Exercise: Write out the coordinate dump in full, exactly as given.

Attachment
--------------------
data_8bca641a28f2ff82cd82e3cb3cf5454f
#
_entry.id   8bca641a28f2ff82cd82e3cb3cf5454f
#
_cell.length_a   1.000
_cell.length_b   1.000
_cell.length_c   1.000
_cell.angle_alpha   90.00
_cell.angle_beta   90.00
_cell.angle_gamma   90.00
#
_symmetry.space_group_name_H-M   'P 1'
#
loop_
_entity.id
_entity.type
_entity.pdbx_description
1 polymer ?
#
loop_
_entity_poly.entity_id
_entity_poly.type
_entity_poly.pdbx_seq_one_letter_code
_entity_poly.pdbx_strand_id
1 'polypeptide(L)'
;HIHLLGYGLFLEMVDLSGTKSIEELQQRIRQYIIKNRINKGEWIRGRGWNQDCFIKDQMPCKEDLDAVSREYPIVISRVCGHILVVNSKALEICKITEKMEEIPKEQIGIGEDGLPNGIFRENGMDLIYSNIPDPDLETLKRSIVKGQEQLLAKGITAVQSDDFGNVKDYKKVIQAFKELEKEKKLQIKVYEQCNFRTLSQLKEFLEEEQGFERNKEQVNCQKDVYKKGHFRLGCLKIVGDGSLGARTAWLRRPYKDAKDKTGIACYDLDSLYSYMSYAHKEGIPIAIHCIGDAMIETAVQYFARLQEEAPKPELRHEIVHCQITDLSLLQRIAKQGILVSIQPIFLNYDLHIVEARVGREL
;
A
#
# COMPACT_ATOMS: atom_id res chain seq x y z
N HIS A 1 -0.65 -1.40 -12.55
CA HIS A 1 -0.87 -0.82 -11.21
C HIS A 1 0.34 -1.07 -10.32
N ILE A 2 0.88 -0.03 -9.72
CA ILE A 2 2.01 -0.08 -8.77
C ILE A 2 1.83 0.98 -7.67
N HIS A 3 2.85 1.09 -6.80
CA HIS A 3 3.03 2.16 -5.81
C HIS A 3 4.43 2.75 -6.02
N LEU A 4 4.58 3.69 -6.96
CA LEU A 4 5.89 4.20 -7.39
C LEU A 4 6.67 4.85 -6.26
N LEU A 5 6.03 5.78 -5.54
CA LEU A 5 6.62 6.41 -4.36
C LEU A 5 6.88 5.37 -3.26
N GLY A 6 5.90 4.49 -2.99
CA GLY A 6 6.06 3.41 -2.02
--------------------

data_8bca641a28f2ff82cd82e3cb3cf5454f
#
_entry.id   8bca641a28f2ff82cd82e3cb3cf5454f
#
_cell.length_a   1.000
_cell.length_b   1.000
_cell.length_c   1.000
_cell.angle_alpha   90.00
_cell.angle_beta   90.00
_cell.angle_gamma   90.00
#
_symmetry.space_group_name_H-M   'P 1'
#
loop_
_entity.id
_entity.type
_entity.pdbx_description
1 polymer ?
#
loop_
_entity_poly.entity_id
_entity_poly.type
_entity_poly.pdbx_seq_one_letter_code
_entity_poly.pdbx_strand_id
1 'polypeptide(L)'
;HIHLLGYGLFLEMVDLSGTKSIEELQQRIRQYIIKNRINKGEWIRGRGWNQDCFIKDQMPCKEDLDAVSREYPIVISRVCGHILVVNSKALEICKITEKMEEIPKEQIGIGEDGLPNGIFRENGMDLIYSNIPDPDLETLKRSIVKGQEQLLAKGITAVQSDDFGNVKDYKKVIQAFKELEKEKKLQIKVYEQCNFRTLSQLKEFLEEEQGFERNKEQVNCQKDVYKKGHFRLGCLKIVGDGSLGARTAWLRRPYKDAKDKTGIACYDLDSLYSYMSYAHKEGIPIAIHCIGDAMIETAVQYFARLQEEAPKPELRHEIVHCQITDLSLLQRIAKQGILVSIQPIFLNYDLHIVEARVGREL
;
A
#
# COMPACT_ATOMS: atom_id res chain seq x y z
N HIS A 1 -0.65 -1.40 -12.55
CA HIS A 1 -0.87 -0.82 -11.21
C HIS A 1 0.34 -1.07 -10.32
N ILE A 2 0.88 -0.03 -9.72
CA ILE A 2 2.01 -0.08 -8.77
C ILE A 2 1.83 0.98 -7.67
N HIS A 3 2.85 1.09 -6.80
CA HIS A 3 3.03 2.16 -5.81
C HIS A 3 4.43 2.75 -6.02
N LEU A 4 4.58 3.69 -6.96
CA LEU A 4 5.89 4.20 -7.39
C LEU A 4 6.67 4.85 -6.26
N LEU A 5 6.03 5.78 -5.54
CA LEU A 5 6.62 6.41 -4.36
C LEU A 5 6.88 5.37 -3.26
N GLY A 6 5.90 4.49 -2.99
CA GLY A 6 6.06 3.41 -2.02